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Student Loan Debt Defaults

Lakisha Johnson and daughter (Reuters)

With nearly 5 million Americans defaulting on student loans in 2017 alone, it’s a small wonder that this oppressive financial instrument is still used. While the initial thought process behind it was aimed at giving more people access to tertiary education, it only managed to exploit the vulnerable. But are all loans evil? Discover how to make it through the minefield that is left in the wake of the student loan crisis.

Educated And Living In A Shelter

Lakisha Johnson from Philadelphia had high hopes for her college education which managed to land her a $13-an-hour position caring for the elderly. The salary was barely enough to make ends meet and as it was, she was forced to move into a shelter when her rental became too high. For her and her daughter, the move was gut-wrenching but they pushed through as a tax refund was due and was bound to make a substantial difference. What Lakisha didn’t realize, was that Uncle Sam was waiting for this payment too. Lakisha defaulted on her federal-backed student loans and those tax credits were used to pay off a portion of the balance owing.

Until College Is Free

For many, getting out of their student loan debt is a distant dream. Those repayments not only take years to finally disappear from a budget but depending on the number of years studied, can also amount to many installments.

For many, getting out of their student loan debt is a distant dream. Those repayments not only take years to finally disappear from a budget but depending on the number of years studied, can also amount to many installments. Those who are unable to settle the debt immediately may consider streamlining their payments into one installment. People like Emily Fye believes that the government has failed its people by not providing free college education. A good stroke of luck for her meant being able to pay off her student debt within six years. For those who are not that like, anywhere between ten and twenty years is the norm.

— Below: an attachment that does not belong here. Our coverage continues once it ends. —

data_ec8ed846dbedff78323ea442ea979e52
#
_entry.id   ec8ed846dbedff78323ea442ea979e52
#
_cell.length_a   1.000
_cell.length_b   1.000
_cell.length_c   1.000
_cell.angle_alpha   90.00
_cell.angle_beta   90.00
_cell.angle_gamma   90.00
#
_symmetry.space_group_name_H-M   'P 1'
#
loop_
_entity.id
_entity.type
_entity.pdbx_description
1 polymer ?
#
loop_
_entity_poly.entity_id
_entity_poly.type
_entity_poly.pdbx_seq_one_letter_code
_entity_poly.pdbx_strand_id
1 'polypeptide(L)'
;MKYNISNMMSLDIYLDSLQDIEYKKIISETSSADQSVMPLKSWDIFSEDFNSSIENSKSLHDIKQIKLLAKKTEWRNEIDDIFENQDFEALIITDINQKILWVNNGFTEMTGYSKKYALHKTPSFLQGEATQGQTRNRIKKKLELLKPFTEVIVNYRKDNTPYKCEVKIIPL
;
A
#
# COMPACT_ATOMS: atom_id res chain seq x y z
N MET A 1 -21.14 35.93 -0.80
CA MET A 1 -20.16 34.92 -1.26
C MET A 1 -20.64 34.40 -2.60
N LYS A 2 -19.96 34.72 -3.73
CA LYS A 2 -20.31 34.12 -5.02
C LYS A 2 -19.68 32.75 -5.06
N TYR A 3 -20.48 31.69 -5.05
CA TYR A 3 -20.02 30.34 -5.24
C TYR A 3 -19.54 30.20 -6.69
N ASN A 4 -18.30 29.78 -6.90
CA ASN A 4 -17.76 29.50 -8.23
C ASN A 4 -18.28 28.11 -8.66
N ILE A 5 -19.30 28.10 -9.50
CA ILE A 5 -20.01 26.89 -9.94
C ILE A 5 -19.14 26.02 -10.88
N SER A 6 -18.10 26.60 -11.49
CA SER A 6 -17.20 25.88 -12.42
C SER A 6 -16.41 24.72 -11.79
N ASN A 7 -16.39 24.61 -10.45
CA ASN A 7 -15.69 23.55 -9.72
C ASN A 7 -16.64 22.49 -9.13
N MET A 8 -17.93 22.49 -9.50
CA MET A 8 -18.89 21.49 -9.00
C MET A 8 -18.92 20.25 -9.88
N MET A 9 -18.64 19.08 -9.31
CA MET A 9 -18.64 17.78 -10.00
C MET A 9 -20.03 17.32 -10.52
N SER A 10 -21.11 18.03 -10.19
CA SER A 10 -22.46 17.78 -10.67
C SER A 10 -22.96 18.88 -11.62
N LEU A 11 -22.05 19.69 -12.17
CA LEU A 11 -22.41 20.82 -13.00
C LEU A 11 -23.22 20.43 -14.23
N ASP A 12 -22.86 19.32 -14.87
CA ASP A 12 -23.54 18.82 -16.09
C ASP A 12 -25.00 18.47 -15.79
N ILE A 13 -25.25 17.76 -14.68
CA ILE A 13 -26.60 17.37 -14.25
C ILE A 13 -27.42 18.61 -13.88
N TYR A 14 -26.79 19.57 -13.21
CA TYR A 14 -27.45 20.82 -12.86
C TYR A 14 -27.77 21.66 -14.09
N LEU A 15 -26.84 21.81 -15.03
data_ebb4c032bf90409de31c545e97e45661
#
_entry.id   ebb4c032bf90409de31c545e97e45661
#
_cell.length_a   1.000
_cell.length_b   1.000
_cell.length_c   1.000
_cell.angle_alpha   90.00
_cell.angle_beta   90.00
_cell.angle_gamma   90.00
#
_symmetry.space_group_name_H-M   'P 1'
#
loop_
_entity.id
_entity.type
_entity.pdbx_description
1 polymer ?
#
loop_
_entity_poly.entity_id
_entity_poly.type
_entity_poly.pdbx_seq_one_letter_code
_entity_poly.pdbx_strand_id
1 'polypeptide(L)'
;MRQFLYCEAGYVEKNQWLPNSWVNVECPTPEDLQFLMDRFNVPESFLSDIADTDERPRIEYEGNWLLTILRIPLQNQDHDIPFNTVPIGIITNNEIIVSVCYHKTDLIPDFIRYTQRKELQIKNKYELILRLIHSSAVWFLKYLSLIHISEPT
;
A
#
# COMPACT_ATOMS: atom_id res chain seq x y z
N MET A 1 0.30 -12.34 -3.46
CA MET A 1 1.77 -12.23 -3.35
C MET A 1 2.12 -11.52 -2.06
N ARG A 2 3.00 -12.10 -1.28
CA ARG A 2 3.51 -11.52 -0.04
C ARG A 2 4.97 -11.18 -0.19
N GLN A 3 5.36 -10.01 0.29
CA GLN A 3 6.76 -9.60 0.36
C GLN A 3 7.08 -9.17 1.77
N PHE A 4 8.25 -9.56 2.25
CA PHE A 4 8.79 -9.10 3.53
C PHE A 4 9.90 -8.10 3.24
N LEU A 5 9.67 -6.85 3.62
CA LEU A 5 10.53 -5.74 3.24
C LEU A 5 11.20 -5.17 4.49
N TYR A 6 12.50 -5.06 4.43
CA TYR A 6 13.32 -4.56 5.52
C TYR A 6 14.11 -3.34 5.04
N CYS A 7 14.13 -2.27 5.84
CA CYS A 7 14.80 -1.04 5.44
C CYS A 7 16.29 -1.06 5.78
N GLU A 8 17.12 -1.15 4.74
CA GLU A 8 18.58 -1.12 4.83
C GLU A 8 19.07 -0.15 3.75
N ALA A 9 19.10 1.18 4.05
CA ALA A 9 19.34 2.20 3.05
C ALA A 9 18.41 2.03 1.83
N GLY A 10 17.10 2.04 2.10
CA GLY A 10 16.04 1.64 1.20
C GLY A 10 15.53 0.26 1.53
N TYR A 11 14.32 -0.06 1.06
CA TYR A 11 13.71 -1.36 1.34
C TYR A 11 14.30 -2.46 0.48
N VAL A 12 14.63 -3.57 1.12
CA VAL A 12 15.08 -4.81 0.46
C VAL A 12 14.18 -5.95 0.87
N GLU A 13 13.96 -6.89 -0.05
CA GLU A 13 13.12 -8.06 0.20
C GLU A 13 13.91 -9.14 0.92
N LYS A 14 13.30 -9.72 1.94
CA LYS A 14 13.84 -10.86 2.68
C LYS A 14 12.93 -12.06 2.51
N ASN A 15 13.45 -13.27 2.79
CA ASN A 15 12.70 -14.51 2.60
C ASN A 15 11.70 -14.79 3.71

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Congress Stunting Growth In Law, Public Service Suffers

Public service will no longer seem a viable option for law students. Although clamping down on federal-backed loans can be a move in the right direction, it seems to be a tiny plaster on a gaping wound. Part of the proposal which will see Congress fill up the hole that the tax cuts left is that law graduates in public service no longer qualify for loan forgiveness.

For many, the only way to rise up out of a bad situation is with proper education, and the noose of student loan debt always lingers in the background. As the noose tightens, those who have defaulted not only face a future or stress over debt but also the insecurity of whether this financial turmoil was worth it, considering the underemployment of graduates.

Cindy Trillo

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